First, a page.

With Sniper Ghost Warrior Contracts 2, Polish developer CI Games is following up directly on the focused formula seen in the first Contracts title.
Sniper Ghost Warrior 3 famously underperformed, and CI Games attributed much of that to the open world design (and the triple-A price tag). That’s pretty much gone now, though the maps still allow for quite a bit of free-roaming, as we were able to verify for ourselves during a recent hands-on with the game.
However, the big difference compared to the previous installment is that out of five maps available at launch in Contracts 2, three (Zindah Province, Tajmid Heights, and Maladh Wadi) feature specifically designed long-range sniper assignments. The community itself asked for a greater focus on the titular sniping action, and CI Games obliged in this sequel.
These assassinations can only be carried from exceedingly long distances, ranging from around one kilometer to even further. By that, we mean that it’s not even possible to get any closer to the target, as you can see at the very end of the gameplay footage embedded below; attempting to do so will result in a game over screen.
That’s not exactly thrilling from this writer’s point of view; it would have been preferable if the developers found some ways to incentivize the sniping action with greater rewards, perhaps, instead of forcing it outright as the only way to eliminate certain targets.
Still, as mentioned above, Sniper Ghost Warrior Contracts 2 does allow you a decent amount of freedom when it comes to tackling most of the other targets. You’ll get to move across the Middle Eastern maps in pure sandbox style, eliminating foes, taking down enemy outposts, and discovering hidden weapon caches.
Even the run-and-gun approach can be attempted to an extent, though the AI proved to be rather unforgiving at the penultimate difficulty level, as they can kill the player character with just a few bullet hits in the right places. A stealth approach is generally advisable, then, and you may even opt to interrogate enemy soldiers to extract useful information such as the locations of their teammates.
Those players who are into the sniping action will find that assassinating from afar requires a lot of finesse. You’ll need to calibrate the distance from your target, adjust the scope elevation, and use the DRS (dynamic reticle system) trajectory curve to assess exactly where your shots are going to land. Even the weather can play a significant role when you’re sniping from massive distances, though the D.A.R.P.A. bullets can be equipped on your weapon to automatically ignore both elevation and weather factors. Dismemberment, one of the trademark features of the other Sniper series, has been added to this sequel and should more than satisfy fans in terms of gore from what we’ve seen.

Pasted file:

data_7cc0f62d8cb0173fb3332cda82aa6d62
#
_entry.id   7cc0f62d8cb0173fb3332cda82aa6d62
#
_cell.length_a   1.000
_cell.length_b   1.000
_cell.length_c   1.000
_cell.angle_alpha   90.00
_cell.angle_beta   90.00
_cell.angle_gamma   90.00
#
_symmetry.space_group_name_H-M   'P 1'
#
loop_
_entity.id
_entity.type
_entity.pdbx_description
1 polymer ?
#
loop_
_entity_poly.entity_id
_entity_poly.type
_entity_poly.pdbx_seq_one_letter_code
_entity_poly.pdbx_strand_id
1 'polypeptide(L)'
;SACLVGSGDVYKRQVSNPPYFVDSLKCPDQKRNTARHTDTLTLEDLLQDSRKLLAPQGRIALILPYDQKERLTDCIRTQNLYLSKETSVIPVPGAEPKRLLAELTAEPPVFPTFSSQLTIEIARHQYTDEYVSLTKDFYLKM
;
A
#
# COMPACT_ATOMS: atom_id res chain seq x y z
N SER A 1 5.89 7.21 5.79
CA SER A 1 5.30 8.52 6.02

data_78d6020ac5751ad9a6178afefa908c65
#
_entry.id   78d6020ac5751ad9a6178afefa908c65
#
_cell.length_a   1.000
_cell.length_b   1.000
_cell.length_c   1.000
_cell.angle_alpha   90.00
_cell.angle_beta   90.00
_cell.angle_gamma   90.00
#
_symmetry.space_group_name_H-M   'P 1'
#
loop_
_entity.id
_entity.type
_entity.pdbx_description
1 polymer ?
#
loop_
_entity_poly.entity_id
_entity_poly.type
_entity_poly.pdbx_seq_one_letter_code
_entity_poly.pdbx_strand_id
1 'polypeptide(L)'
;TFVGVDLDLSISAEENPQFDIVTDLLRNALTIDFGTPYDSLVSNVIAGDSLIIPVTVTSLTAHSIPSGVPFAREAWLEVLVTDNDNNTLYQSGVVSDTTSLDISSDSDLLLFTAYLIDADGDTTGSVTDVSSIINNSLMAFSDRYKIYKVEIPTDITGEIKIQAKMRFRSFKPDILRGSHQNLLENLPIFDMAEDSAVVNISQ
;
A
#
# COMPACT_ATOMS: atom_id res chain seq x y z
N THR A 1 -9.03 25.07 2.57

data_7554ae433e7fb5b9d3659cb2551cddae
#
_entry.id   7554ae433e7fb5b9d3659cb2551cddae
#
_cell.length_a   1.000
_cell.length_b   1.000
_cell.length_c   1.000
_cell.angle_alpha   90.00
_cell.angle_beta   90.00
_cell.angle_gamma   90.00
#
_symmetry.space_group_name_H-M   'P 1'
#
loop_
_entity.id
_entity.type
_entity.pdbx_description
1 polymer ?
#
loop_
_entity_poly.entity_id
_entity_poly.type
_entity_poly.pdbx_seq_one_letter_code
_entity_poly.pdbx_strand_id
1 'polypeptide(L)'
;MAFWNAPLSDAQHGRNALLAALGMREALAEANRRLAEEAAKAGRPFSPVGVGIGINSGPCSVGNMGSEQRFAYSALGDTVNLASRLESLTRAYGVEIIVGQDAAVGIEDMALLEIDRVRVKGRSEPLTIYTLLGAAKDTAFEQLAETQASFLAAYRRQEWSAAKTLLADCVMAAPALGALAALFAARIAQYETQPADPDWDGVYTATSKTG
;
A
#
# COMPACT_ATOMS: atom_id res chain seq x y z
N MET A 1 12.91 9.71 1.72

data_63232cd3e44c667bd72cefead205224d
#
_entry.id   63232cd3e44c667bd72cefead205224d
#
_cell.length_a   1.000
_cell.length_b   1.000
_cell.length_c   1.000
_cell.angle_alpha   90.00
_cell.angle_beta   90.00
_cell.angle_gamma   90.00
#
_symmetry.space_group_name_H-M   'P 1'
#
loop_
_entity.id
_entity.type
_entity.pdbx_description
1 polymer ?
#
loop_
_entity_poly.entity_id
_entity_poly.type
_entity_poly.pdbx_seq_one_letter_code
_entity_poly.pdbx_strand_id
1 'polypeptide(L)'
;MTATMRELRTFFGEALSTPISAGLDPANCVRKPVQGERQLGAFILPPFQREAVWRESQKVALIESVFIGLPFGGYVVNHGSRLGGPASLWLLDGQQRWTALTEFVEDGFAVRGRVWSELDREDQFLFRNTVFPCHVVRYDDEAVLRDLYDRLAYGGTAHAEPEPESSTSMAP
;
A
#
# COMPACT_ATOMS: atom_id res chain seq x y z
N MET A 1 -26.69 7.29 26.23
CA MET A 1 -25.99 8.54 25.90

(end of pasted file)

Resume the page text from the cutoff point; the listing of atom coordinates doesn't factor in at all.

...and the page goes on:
As customary in the series, you’ve got a drone that can help you do remote reconnaissance and can even subdue targets once upgraded. However, there are counters to the drone in Contracts 2, such as jammers and anti-drone towers; the former can be disabled either with an EMP or simply by shooting at its panel, but the latter are armored and cannot be deactivated in any way. When you encounter an anti-drone tower, then steer clear of their range, or your drone will be shut down entirely. There’s also a turret now, which can be a great tactical tool to remotely target enemies and even to draw away the attention from the actual location of your character.
The developers said the game (priced at $40) could be completed in around eight hours by beelining through the main objectives, but it would take a lot longer than that to fully complete each mission’s objectives. Post-launch DLCs are already planned, though we couldn’t get any concrete details on those yet.
Graphically, Sniper Ghost Warrior Contracts 2 is still based on the CRYENGINE like its predecessors. This evolved version provides slightly improved visuals and frame rate, at least on paper. Our test showed a pretty but not outstanding visual experience, with no ray tracing or any other DirectX 12 Ultimate effects. The graphics options include a toggle for FidelityFX, but there’s no mention of exactly which of the many effects included in AMD’s open source image quality toolkit has been used here. There isn’t even any official support for High Dynamic Range (HDR) displays, and Windows 10’s brand new Auto HDR feature didn’t seem to kick in either, leaving us stuck in the Standard Dynamic Range (SDR).
The performance seems decent already in this non-final build. With everything maxed out at 4K resolution, we only encountered brief slowdowns on our PC (Intel i9 9900K, GeForce RTX 3090), though those could very well be ironed out by the time the game comes out on June 4th (on PC, PlayStation 4, PlayStation 5, Xbox One, Xbox Series S and X).